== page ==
It might be time to think about checking our phone like blowing our nose.
Let’s be honest. You don’t like to watch or listen to people blow their nose. The inverse is also true as well – they don’t want to see or hear us blow our nose either. This is especially the case at meals. But when we really need to blow our nose, we better do it, no matter when and where we are, because things can get ugly and fast. Besides the ick-factor, while one is blowing his or her nose, the person must disconnect from others, at least briefly, to take care of business. The flow of the conversation stops as one must turn attentionfrom engaging with those around to a tissue. Most civilized people know all of this, and we spare each from witnessing nose-blowing…unless it’s urgent.
Checking Phones = Checking Out
Maybe it’s time that we start thinking of checking our phones like the “new” blowing our nose. If we look up from our own smartphones long enough when we are out in public spaces, what we will see his many folks with their heads down and eyes glued to their devices. A recent survey found that the average American checks his or her phone around 80 times per day, with some people checking their phones over 300 times per day. Americans typically spend about 3 hours, 35 minutes per day spent on mobile devices. According to a Pew Research Center survey, about 90% of teens view overuse of screens as a problem, with 60% viewing it as a major problem. Using what’s called “persuasive design,” smartphones and their various apps are made to be addictive (or at least habit-forming).
The Way We Use Our Phones Can Affect Well-Being
While there’s no reason to believe that the sky is falling and our devices are to blame, there are some legitimate reasons to be concerned. Although they are not skyrocketing, rates of depression, anxiety, and suicide have been going up in recent years, coinciding with the increased use of smartphones. This seems to be especially true for that of young people.
Now, just because some measures of well-being and smartphone usage are correlated, does not necessarily mean that mobile devices are causing greater mental health problems at a societal level. Measuring well-being is complicated and many variables are involved. Still, there are many studies that suggest too much time on screens can be detrimental to well-being.
Why would this be? One reason is that while we check our devices, we are disconnecting from the people around us. In fact, there is research that the mere presence of a cell phone, even when they are not buzzing, ringing, or we are checking them, diminishes the quality of in-person social interactions. Studies indicate that much of our happiness, health, and longevity are related to the quality, frequency, and strength of our in-person social relationships.
Out of Sync With Our Evolutionary Heritage
We must remember that, historically, all our social interactions took place in-person. Homo sapiens have existed for approximately 300,000 years, with most of this time spent in small hunter-gatherer, nomadic tribes of around 100-150 people. Human communities didn’t develop until about 10,000-15,000 years ago, and written language didn’t emerge until about 5,000 years ago.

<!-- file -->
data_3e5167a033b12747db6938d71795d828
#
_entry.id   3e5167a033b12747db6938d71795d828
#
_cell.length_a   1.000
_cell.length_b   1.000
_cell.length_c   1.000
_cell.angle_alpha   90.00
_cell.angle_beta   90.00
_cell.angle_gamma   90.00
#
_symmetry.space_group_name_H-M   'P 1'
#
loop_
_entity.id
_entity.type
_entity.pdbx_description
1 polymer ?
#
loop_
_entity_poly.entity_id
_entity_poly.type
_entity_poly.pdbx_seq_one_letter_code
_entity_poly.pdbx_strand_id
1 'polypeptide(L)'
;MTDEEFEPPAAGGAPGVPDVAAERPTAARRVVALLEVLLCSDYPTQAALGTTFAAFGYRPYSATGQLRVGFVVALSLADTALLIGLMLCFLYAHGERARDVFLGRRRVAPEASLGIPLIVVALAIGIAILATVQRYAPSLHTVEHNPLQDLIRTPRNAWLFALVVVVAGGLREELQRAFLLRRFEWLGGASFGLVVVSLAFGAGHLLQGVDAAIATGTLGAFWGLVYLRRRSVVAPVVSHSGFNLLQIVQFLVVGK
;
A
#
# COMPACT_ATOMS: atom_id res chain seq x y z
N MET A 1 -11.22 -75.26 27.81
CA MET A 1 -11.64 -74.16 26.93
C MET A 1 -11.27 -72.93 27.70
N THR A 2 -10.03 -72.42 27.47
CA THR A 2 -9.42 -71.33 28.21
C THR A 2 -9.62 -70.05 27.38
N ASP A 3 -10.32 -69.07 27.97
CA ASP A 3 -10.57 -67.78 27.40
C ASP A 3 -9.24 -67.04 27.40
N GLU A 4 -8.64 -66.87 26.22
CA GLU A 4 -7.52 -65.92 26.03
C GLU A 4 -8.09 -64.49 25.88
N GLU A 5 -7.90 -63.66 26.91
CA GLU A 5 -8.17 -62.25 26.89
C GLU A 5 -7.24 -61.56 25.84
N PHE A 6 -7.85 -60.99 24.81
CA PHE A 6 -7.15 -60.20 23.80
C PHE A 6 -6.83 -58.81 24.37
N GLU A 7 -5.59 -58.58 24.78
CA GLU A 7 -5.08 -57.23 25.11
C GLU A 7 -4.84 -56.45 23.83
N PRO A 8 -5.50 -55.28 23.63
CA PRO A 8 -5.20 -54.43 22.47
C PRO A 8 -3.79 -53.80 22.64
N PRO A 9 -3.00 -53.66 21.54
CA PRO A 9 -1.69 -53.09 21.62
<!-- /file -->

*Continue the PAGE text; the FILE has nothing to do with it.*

Why does this matter, and what does this have to do with smartphones and nose-blowing, you might ask? Everything! From an evolutionary standpoint, there is no such thing as a “digital native.” Our brains evolved to interact with one another in-person. When viewed from this long-term perspective, we are all digital immigrants. According to the idea of evolutionary mismatch, when we live in a way incongruent with our evolutionary heritage, we will pay a price in terms of our health and well-being. For instance, we didn’t evolve to eat the highly processed, salty, sugary, fatty foods that we now eat (nor in such quantities). This explains, at least in part, why there is an obesity epidemic in America.
Re-Framing Our Phone Use in Public Spaces
It’s time that we reframe how we view our phones because we are going to pay a price in terms of our happiness if we allow them to disrupt our in-person relationships too much. Right now, we are doing the digital equivalent of blowing our noses in front of one another a lot. While it’s difficult to draw a red line on just what “too much” is, one can make a strong argument that we are already there. Just as it’s a bit rude to blow our nose in front of others (unless we really need to), we need to view checking our phones in the presence of others the same way. Phones are a merely tool to be used and then kept silenced and out of sight.
We mustn’t lose sight of the reality that our greatest happiness is found in our in-person social relationships. Our focused attention on these in-person relationships is what nourishes them. This is how Mother Nature “designed” us. We cannot allow our cell phone use to disrupt our in-person relationships any longer. So, the next time you’re tempted to check your phone in public, you should ask yourself, “Do I really need to blow my nose right now?” And for goodness sake, try not to check your phone at meals – it’s kinda gross!